Reports on Philistine Cemetery at Ashkelon

The “lid is off” for media coverage (such as here, here and here) of the very exciting discovery and excavation of a Philistine cemetery at Ashkelon. The cemetery, which has been excavated in the last few years, and now with the end of the Ashkelon project is the last major find to be announced, is quite an important find. I had the pleasure of visiting the site last week, hosted by the project director, Prof. Daniel Master (Wheaton), just before the excavations were finished and the cemetery was closed up.

The cemetery contains perhaps more than 1000 burials, of which 160 were excavated. Most of the burials date to the 10th and 9th cent. BCE, with some going later to the Iron IIB. Almost all the burials are simple inhumations, with relatively few burials items. Interestingly, the burial methods are different from Canaanite or Israelite/Judahite methods.

Clearly, this will provide a lot of information on the Philistines: their culture, demography, health, diet, genetics and otherwise. Since this is the first large cemetery that has been found that is associated with one of the large Philistine cities (but definitely not the first – part of the Philistine cemetery at Gath has already been excavated), this is an excellent opportunity to find out a lot of new data on a broad range of issues. Up to now, we did not have enough Philistine burials to study!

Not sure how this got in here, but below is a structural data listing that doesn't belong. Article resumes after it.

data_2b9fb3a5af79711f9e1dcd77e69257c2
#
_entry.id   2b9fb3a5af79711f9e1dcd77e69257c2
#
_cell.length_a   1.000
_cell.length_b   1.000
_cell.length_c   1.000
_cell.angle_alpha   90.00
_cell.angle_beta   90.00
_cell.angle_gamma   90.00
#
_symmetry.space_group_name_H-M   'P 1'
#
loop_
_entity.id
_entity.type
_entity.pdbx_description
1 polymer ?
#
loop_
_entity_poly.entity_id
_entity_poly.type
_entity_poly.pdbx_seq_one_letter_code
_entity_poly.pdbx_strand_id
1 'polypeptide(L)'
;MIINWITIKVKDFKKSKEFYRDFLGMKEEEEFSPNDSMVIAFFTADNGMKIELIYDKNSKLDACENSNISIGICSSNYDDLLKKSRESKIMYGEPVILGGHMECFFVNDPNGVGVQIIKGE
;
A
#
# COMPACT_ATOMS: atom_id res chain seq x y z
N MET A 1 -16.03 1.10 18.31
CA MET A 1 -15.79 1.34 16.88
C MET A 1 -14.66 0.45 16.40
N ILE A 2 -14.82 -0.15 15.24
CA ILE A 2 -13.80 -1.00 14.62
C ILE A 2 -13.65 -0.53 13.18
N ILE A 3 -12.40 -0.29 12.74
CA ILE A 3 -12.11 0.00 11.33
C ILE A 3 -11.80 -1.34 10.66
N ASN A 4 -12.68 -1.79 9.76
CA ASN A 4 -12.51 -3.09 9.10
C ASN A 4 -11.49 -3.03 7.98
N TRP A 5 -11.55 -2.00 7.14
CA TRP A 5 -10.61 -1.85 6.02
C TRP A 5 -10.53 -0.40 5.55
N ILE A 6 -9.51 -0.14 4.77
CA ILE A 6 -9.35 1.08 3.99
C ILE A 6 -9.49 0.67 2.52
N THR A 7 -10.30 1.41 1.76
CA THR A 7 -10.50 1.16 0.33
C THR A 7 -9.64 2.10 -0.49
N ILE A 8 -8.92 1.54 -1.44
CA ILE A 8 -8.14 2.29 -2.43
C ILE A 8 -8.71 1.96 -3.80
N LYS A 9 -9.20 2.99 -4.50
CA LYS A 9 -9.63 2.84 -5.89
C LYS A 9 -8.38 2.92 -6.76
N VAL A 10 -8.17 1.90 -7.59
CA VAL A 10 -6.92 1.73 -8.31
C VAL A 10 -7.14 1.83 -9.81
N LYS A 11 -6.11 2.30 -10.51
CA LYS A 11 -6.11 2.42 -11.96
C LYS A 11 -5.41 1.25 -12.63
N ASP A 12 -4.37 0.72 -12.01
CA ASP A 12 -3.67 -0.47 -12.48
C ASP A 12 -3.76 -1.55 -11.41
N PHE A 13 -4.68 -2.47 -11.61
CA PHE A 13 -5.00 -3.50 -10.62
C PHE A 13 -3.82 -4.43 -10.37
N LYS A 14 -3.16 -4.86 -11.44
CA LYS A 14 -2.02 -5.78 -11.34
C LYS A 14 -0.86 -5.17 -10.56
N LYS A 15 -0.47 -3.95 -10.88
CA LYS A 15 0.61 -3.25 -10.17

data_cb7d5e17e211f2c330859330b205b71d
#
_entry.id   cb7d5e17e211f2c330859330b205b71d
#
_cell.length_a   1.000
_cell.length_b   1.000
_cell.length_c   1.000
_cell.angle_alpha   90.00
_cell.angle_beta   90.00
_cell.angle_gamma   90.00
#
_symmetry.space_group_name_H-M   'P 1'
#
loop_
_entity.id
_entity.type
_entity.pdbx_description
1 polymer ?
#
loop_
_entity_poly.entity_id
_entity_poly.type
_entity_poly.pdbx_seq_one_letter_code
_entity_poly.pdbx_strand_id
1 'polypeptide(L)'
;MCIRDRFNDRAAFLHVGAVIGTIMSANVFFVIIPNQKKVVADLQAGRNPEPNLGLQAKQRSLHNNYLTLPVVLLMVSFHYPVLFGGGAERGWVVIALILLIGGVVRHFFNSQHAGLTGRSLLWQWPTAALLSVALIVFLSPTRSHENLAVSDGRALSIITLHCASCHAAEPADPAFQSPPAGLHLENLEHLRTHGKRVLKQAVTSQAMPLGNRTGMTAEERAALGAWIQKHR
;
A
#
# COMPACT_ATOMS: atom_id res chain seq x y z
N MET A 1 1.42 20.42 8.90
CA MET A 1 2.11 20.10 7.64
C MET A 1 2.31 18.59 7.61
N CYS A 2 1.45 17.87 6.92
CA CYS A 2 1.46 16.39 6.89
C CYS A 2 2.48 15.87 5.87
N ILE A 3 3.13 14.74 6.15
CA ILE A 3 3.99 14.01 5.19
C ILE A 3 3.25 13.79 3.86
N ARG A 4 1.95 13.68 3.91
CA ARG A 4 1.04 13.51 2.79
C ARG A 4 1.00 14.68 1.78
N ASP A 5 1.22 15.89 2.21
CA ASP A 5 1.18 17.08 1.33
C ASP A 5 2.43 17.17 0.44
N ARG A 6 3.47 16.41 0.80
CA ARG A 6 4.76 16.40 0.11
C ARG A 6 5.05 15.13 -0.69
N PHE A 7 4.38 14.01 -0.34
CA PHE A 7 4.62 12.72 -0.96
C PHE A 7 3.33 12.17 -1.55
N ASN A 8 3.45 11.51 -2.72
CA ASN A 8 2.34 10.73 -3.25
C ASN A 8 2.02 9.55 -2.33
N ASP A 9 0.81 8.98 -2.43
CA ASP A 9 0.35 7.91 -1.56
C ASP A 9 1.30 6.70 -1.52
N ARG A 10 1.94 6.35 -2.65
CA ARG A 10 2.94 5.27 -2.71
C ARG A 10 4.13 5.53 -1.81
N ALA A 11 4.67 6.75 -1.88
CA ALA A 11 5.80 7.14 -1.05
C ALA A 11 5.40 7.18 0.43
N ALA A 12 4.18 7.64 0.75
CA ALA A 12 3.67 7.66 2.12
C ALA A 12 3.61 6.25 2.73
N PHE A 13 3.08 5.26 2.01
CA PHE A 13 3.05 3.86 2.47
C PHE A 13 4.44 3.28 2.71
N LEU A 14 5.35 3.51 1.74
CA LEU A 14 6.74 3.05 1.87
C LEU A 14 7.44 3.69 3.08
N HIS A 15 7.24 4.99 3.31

All told – a very important and worthy discovery!

Aren

4 thoughts on “Reports on Philistine Cemetery at Ashkelon

  1. ryan

    Just wondering – I get that journalists sometimes miss or misstate subtle parts of the stories they cover, because they aren’t immersed in the issues day in / day out like the people from whom they’re trying to get the story. But they rarely just make things up important facets out of whole cloth on their own. Several articles including the National Geographic piece say that no other conclusively Philistine cemetery had been found. I doubt the writers are making it up for themselves independently.

    Is one of the archaeologists at Ashkelon telling the press this? Is he/she just BS-ing? Or are those folks unaware that part of the cemetery at Gath has been excavated? Or is there some other sense in which both things are true? (Eilu v’eilu and all.) For instance, is there some doubt among at least some of the academics involved that the burials thus far excavated at Gath were from a time when Philistines were the primary culture inhabiting the city? Or what do you think is up?

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    1. arenmaeir

      The cemetery from Ashkelon is the first large cemetery from a major Philistine site. Definitely not the first Philistine cemetery, and not the first tombs found at a major Philistine site. Whatever the case, it is a major contribution to the study of the Philistines, in many ways. As always, in media releases, you have to take into account media hype (purposeful or accidental) from the archaeologists’ side, and mistakes on the part of the media. But with all that – it is a very important find – and I’m sure very important results will be published over the next few years.

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  2. Pingback: Biblical Studies Carnival July 2016 | Reading Acts

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